Lessons in Survival
Gretchen Driskell, Saline's mayor for fourteen years and its state house representative since January, agrees with Holden's estimation of the schools' dilemma. "Their hands are tied because they've got no alternative sources of income." And like everyone else we interviewed, Driskell says the cuts to education have been "hugely detrimental to the future of our state. It's the main reason I ran [for state rep] last year."
Another legislative newcomer, Ann Arbor Democrat Adam Zemke, serves on the education appropriation committee. "I wanted to be on the appropriation committee because the budget is the expression of state policy," he says, "and in my opinion we've been doing a disservice to Michigan's children since before the current administration, though they've done their share."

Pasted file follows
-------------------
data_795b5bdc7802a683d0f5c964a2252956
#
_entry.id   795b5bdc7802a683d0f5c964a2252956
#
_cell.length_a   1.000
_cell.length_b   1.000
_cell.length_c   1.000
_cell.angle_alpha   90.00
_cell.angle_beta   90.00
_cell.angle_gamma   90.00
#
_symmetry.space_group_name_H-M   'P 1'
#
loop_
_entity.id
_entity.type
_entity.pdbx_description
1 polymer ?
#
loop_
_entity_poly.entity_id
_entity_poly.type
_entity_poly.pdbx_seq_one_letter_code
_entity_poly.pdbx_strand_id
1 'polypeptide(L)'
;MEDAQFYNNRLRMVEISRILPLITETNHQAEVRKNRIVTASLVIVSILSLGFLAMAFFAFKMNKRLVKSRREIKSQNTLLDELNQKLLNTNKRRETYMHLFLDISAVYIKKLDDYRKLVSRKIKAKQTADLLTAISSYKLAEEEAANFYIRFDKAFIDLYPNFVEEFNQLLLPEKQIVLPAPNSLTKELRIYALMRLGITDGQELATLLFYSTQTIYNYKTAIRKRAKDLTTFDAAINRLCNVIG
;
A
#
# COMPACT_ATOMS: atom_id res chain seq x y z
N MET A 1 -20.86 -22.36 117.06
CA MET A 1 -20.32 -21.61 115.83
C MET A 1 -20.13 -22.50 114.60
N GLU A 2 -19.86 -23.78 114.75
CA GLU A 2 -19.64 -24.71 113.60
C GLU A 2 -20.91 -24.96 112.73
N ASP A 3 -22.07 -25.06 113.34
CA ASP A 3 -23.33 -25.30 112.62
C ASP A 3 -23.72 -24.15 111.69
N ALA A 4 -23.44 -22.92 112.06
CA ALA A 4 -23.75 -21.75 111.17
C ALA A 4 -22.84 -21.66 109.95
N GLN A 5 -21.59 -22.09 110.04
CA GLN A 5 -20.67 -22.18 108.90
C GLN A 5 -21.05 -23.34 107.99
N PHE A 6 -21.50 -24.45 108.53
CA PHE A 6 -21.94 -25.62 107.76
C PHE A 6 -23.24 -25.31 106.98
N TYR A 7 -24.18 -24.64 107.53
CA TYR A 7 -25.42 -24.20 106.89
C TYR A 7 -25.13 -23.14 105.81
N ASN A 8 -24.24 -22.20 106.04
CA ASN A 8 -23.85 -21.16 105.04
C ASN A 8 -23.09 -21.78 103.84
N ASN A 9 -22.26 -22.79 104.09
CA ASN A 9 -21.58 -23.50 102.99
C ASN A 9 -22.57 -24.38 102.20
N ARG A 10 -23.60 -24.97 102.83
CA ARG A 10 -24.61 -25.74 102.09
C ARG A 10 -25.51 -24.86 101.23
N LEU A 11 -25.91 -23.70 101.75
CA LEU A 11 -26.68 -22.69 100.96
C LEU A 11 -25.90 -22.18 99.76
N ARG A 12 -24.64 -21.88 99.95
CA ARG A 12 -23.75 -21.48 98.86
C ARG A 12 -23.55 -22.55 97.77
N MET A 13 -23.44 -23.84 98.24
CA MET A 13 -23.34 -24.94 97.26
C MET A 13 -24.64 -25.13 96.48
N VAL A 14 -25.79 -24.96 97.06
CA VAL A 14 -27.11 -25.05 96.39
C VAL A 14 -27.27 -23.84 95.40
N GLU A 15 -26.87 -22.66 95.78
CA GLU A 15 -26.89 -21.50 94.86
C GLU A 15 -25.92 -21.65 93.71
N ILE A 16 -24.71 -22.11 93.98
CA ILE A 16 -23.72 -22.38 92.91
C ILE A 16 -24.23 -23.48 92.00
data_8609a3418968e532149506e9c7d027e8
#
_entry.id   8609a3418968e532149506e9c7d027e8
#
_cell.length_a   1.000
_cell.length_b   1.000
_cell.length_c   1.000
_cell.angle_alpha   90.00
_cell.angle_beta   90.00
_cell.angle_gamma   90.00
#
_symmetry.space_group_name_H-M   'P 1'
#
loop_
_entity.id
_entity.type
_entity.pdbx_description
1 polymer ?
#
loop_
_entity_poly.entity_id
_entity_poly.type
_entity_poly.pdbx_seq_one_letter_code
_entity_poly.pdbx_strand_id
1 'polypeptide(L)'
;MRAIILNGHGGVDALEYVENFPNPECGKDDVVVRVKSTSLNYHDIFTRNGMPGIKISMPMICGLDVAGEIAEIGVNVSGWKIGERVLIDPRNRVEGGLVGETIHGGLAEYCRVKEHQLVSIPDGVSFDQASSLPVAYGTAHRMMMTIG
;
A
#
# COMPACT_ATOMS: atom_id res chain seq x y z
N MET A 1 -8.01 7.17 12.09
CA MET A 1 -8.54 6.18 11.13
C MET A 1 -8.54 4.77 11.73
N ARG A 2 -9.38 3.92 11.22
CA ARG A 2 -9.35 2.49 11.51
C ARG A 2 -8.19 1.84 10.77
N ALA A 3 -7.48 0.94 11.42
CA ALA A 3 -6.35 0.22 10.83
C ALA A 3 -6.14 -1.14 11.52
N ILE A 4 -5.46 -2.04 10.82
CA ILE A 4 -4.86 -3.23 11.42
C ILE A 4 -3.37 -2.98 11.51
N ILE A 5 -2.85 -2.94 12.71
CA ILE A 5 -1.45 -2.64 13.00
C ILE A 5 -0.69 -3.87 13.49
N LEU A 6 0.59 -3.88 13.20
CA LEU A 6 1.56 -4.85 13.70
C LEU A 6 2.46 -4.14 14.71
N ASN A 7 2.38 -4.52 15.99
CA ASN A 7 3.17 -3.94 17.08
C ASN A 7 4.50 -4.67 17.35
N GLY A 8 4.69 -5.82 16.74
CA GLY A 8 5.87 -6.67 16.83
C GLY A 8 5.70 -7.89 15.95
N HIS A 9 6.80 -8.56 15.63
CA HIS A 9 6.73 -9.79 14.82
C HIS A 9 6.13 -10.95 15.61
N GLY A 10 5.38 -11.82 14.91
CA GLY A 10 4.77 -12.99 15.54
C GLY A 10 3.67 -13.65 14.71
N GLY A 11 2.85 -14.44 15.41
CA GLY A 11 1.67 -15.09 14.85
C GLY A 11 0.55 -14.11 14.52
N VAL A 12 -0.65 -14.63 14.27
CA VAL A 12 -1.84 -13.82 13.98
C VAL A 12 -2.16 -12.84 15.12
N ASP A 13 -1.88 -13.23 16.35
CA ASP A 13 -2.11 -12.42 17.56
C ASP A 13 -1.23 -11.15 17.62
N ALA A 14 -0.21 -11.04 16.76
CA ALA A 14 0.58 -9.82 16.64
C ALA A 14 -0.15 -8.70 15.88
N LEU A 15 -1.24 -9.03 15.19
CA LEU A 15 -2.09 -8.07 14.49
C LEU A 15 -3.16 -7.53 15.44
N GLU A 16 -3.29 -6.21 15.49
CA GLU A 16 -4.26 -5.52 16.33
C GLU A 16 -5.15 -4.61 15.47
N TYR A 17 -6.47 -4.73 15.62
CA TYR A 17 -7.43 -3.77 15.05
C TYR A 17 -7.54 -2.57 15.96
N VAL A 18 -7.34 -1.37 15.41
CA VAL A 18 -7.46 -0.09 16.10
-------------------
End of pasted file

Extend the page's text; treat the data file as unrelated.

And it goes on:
"How you set budget is how you govern," Driskell adds, "and [under Snyder] the state's put business first by cutting business taxes at the expense of education."
The Democrats' proposed solution "involves increased funding," Zemke says. "I'm a big proponent of big improvements to public schools, and they all cost more money." The Democrats have a plan to raise the funds. "Our caucus's [proposed] budget adds $320 per pupil to the budget without raising taxes," says Driskell. "We do it by removing some business tax exemptions."